## Announcements

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- HW0 is up, but ieng6 is not working yet
- You can play with it through the web interface
- If you want, you can install everything locally
- … or just wait for an announcement that ieng6 is ready

## Your Favorite Language

Probably has lots of features:

- Assignment (
`x = x + 1`

) - Booleans, integers, characters, strings, …
- Conditionals
- Loops
`return`

,`break`

,`continue`

- Functions
- Recursion
- References / pointers
- Objects and classes
- Inheritance
- …

Which ones can we do without?

What is the **smallest universal language**?

## What is computable?

### Before 1930s

Informal notion of an **effectively calculable** function:

### 1936: Formalization

What is the **smallest universal language**?

The **Turing Machine**

The **Lambda Calculus**

## The Next 700 Languages

Whatever the next 700 languages turn out to be, they will surely be variants of lambda calculus.

Peter Landin, 1966

## The Lambda Calculus

Has one feature:

- Functions

No, really:

~~Assignment (~~`x = x + 1`

)~~Booleans, integers, characters, strings, …~~~~Conditionals~~~~Loops~~`return`

,`break`

,`continue`

- Functions
~~Recursion~~~~References / pointers~~~~Objects and classes~~~~Inheritance~~~~Reflection~~

More precisely, all you can do is:

- define a function
- call a function

## Describing a Programming Language

*Syntax:*what do programs look like?*Semantics:*what do programs mean?*operational semantics*: how do programs execute step-by-step?

## Syntax: What Programs *Look Like*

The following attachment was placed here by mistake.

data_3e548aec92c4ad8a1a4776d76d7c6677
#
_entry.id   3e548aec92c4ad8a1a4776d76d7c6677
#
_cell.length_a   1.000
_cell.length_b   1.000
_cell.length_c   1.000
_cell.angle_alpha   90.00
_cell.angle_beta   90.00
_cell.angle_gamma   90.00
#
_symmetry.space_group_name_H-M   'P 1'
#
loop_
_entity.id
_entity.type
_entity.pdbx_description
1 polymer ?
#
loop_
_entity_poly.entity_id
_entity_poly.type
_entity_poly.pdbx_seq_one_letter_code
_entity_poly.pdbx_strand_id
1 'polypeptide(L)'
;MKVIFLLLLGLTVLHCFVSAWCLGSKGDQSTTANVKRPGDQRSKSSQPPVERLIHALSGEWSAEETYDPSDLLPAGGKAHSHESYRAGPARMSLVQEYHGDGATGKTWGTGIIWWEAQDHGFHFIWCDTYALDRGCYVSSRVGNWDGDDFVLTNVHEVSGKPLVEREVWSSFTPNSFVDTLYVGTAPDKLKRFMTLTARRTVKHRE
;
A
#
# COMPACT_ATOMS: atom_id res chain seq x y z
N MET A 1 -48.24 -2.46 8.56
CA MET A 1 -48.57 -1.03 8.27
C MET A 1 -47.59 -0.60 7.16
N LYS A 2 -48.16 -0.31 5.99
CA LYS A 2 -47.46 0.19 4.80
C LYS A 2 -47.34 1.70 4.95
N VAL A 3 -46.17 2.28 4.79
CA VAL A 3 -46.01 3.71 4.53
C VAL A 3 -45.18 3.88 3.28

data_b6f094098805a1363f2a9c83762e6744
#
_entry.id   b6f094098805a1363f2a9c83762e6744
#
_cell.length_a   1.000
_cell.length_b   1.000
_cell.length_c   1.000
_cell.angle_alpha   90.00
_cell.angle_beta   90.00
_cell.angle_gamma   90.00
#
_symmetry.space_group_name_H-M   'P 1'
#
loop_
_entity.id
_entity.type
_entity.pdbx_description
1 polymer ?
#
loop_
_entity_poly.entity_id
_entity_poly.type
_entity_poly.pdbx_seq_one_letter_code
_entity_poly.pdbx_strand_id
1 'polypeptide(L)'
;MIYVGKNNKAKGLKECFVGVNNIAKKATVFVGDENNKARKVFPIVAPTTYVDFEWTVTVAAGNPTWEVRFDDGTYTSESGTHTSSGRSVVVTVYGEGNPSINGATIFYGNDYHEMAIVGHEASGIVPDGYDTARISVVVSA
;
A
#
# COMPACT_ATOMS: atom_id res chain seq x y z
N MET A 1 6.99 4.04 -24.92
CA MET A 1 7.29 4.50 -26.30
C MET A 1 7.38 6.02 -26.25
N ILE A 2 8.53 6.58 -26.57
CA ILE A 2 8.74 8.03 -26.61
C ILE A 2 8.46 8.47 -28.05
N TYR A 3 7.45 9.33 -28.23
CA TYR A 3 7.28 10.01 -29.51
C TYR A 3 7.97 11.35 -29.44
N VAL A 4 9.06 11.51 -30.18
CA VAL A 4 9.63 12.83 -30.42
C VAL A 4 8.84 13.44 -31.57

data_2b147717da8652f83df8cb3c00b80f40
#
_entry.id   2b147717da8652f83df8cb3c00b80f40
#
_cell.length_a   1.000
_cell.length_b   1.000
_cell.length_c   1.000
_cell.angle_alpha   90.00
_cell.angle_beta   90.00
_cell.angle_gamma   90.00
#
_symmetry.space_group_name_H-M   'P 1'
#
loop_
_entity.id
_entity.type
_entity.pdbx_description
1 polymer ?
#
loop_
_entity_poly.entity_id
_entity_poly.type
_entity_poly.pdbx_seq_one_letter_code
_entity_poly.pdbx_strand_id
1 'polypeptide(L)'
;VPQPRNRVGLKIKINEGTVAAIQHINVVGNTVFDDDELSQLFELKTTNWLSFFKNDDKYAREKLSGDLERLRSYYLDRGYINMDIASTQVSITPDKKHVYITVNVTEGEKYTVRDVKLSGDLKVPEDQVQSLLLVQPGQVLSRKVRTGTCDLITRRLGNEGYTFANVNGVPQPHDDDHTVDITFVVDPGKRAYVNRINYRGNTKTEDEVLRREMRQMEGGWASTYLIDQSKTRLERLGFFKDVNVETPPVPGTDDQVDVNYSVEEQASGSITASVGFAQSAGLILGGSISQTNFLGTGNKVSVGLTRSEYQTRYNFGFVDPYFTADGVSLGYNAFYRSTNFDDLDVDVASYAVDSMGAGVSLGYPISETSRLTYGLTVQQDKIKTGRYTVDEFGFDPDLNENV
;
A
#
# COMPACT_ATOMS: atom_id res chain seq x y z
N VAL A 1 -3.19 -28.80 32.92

```
E ::= x
| \x -> E
| E1 E2
```

Programs are **expressions** `E`

(also called ** λ-terms**) of one of three kinds:

**Variable**`x`

,`y`

,`z`

**Abstraction**(aka*nameless*function definition)`\x -> E`

`x`

is the*formal*parameter,`E`

is the*body*- “for any
`x`

compute`E`

”

**Application**(aka function call)`E1 E2`

`E1`

is the*function*,`E2`

is the*argument*- in your favorite language:
`E1(E2)`

(Here each of `E`

, `E1`

, `E2`

can itself be a variable, abstraction, or application)

## Example Expressions

```
apple -- Variable named "apple"
apple banana -- Application of variable "apple"
-- to variable "banana"
\x -> x -- The identity function
-- ("for any x compute x")
(\x -> x) apple -- Application of the identity function
-- to variable "apple"
\x -> (\y -> y) -- A function that returns the identity function
\f -> f (\x -> x) -- A function that applies its argument
-- to the identity function
```

## QUIZ

Which of the following terms are syntactically **incorrect**?

**A.** `\(\x -> x) -> y`

**B.** `\x -> x x`

**C.** `\x -> x (y x)`

**D.** A and C

**E.** all of the above

*Correct answer:* **A**

## Examples

```
\x -> x -- The identity function
-- ("for any x compute x")
\x -> (\y -> y) -- A function that returns the identity function
\f -> f (\x -> x) -- A function that applies its argument
-- to the identity function
```

How do I define a function with two arguments?

- e.g. a function that takes
`x`

and`y`

and returns`y`

?

```
\x -> (\y -> y) -- A function that returns the identity function
-- OR: a function that takes two arguments
-- and returns the second one!
```

How do I apply a function to two arguments?

- e.g. apply
`\x -> (\y -> y)`

to`apple`

and`banana`

?

```
(((\x -> (\y -> y)) apple) banana) -- first apply to apple,
-- then apply the result to banana
```

## Syntactic Sugar

instead of | we write |
---|---|

`\x -> (\y -> (\z -> E))` |
`\x -> \y -> \z -> E` |

`\x -> \y -> \z -> E` |
`\x y z -> E` |

`(((E1 E2) E3) E4)` |
`E1 E2 E3 E4` |

```
\x y -> y -- A function that that takes two arguments
-- and returns the second one...
(\x y -> y) apple banana -- ... applied to two arguments
```

## Semantics : What Programs *Mean*

How do I “run” / “execute” a *λ*-term?

Think of middle-school algebra: